Is there a relationship between Adverse Childhood Experiences and Reading Comprehension Difficulties mediated by Executive Function?

Assignment type: Essay
Author: Rosalind Keefe
Submitted: October 2020

Research has shown that children affected by adverse childhood experiences (ACEs) are more likely to have difficulties with executive function. Research has also highlighted that reading comprehension is a complex process that is supported by executive functions including working memory, inhibition, shifting, planning and metacognition. In this essay I propose that ACE exposure may increase reading comprehension difficulties mediated by poorer executive functioning. ACE exposure is known to predict poorer academic outcomes, including reading ability but, at present, limited research has attempted to investigate specific factors underpinning this relationship.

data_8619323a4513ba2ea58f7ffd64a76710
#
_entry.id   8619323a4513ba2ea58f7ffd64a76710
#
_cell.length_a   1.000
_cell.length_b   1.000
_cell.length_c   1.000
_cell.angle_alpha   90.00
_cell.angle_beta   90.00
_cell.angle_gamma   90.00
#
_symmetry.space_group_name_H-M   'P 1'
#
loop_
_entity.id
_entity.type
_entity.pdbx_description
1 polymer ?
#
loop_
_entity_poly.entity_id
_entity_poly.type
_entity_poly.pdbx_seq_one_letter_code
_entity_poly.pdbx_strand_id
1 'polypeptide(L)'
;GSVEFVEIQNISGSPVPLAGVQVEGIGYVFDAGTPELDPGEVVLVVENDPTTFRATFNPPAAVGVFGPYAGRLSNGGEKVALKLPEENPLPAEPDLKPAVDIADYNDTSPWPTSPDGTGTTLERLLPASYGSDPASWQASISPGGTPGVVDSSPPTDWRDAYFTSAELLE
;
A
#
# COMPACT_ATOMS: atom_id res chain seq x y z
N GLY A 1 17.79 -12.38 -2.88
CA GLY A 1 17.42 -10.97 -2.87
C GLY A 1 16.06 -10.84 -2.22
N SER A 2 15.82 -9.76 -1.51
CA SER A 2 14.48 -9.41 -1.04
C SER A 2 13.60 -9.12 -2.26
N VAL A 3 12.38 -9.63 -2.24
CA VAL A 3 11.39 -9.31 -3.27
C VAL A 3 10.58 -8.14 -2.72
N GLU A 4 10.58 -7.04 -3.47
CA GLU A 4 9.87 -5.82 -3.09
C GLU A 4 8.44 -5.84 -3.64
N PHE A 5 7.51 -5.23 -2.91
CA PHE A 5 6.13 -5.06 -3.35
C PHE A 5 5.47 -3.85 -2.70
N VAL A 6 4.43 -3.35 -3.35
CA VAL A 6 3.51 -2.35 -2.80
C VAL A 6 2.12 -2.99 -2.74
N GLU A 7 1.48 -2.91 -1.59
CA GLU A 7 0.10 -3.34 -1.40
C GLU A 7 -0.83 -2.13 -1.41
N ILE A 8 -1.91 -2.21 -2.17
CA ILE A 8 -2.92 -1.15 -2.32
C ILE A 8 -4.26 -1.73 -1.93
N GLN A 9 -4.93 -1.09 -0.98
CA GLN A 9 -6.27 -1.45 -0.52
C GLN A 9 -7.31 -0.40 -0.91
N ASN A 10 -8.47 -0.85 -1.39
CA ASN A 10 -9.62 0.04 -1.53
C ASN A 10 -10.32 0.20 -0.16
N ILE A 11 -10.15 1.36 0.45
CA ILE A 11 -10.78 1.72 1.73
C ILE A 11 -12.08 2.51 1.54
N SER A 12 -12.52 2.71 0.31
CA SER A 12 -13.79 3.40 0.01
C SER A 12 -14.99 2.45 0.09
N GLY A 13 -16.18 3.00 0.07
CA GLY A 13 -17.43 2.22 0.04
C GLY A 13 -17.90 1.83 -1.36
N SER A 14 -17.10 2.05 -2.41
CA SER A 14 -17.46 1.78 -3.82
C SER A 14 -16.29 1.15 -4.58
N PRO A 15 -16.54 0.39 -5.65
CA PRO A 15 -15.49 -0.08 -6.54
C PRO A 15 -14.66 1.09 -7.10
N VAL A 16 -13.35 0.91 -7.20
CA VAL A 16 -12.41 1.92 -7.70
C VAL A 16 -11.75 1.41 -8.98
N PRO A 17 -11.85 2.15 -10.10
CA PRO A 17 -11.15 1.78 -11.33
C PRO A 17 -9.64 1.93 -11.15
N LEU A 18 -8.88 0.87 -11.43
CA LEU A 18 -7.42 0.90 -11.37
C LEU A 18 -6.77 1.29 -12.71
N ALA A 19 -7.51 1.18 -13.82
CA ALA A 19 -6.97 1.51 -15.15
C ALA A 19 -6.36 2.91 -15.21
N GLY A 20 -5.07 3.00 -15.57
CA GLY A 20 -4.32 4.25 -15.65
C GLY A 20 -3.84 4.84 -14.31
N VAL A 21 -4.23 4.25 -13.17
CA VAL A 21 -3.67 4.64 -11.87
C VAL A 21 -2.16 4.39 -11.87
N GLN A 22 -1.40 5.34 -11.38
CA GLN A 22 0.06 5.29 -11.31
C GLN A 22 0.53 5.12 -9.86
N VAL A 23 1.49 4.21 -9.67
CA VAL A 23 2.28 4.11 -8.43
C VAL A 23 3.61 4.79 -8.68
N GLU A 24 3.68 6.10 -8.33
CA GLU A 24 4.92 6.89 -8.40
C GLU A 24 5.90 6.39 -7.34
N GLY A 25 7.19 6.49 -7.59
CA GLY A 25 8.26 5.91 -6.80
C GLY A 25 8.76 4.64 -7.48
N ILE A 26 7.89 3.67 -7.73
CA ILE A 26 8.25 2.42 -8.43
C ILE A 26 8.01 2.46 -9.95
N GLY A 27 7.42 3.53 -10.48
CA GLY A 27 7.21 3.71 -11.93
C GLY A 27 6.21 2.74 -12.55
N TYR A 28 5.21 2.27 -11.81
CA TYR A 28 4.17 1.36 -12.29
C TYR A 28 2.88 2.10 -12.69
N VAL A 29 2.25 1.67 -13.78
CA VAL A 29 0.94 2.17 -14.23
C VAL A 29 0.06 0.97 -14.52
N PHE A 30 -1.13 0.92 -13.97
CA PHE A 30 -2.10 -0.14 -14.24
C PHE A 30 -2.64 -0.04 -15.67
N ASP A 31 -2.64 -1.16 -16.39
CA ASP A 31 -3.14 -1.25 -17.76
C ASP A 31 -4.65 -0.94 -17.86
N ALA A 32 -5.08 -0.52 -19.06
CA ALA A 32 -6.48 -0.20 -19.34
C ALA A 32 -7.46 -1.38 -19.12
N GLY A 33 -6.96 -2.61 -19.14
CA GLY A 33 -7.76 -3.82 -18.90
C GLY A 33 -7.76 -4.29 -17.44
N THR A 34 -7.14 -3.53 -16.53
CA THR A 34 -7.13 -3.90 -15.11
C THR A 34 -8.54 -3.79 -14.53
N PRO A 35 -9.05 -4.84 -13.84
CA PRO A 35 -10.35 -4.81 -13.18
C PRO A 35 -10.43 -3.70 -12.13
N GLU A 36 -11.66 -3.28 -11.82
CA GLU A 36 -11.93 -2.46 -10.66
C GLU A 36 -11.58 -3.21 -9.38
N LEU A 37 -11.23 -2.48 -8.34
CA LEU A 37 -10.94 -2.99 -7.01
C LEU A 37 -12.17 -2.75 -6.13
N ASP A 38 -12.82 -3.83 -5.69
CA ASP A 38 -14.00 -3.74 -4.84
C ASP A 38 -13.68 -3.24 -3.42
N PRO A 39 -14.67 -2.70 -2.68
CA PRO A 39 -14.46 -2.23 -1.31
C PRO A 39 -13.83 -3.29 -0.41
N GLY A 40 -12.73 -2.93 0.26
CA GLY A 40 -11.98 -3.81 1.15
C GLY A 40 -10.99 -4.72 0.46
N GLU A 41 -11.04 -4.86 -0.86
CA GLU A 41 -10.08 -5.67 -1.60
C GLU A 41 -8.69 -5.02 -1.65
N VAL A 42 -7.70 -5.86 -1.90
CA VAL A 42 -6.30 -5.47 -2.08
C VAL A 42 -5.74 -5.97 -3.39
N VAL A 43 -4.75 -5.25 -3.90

In this essay, I outline research that has explored the relationship between executive function and ACEs and also executive function and reading comprehension. I will then bring these topics together to consider what the evidence is to directly support the essay question.

Overall, there is a lack of research in this area and this prevents firm conclusions from being drawn, at present. However, I argue that despite this, the current research suggests this is an important area for future research. I highlight a number of challenges within this topic including; the challenges with defining and measuring executive function, a lack of research within the topic of ACEs, as a whole, and variation in developmental outcomes depending on the ACE. These are important considerations for future research in this topic. In the final section, I highlight some potential implications for educational psychologists and teachers.

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